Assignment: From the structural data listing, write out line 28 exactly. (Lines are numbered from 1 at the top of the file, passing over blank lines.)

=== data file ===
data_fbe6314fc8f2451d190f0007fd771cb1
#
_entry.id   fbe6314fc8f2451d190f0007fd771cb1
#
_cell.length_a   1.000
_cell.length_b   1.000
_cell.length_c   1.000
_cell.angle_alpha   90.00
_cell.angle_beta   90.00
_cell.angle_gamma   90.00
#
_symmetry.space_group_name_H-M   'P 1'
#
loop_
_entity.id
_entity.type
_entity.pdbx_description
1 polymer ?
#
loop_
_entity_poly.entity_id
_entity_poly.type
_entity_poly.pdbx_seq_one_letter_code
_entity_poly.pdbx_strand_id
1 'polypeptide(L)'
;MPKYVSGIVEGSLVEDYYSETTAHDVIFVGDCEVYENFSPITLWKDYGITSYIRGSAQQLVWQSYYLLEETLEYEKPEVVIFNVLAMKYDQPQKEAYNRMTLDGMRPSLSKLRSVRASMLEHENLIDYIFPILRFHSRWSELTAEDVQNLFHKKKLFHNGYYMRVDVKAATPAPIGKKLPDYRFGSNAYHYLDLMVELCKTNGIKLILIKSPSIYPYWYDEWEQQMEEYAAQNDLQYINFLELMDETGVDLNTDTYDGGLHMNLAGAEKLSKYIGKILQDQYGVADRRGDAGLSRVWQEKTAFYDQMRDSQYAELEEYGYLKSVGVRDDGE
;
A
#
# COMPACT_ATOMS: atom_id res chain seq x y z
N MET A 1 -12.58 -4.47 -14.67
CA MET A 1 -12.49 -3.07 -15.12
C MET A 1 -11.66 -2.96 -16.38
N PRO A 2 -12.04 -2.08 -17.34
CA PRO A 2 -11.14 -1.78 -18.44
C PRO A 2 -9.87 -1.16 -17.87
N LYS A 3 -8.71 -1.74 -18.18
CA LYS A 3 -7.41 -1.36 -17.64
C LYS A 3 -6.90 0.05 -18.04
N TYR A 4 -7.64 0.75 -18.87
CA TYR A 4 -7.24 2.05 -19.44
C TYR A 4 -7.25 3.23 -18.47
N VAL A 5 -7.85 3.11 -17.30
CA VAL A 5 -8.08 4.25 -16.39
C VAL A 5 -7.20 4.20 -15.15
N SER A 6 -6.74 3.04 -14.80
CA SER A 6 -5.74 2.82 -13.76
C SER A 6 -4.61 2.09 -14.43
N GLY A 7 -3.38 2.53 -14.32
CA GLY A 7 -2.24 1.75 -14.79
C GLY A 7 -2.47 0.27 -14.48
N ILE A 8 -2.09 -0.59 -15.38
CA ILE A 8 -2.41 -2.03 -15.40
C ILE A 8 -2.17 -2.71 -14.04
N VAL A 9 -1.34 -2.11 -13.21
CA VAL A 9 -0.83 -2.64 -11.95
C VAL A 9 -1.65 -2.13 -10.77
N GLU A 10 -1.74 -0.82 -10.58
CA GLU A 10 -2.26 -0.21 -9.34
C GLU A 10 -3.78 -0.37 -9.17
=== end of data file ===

A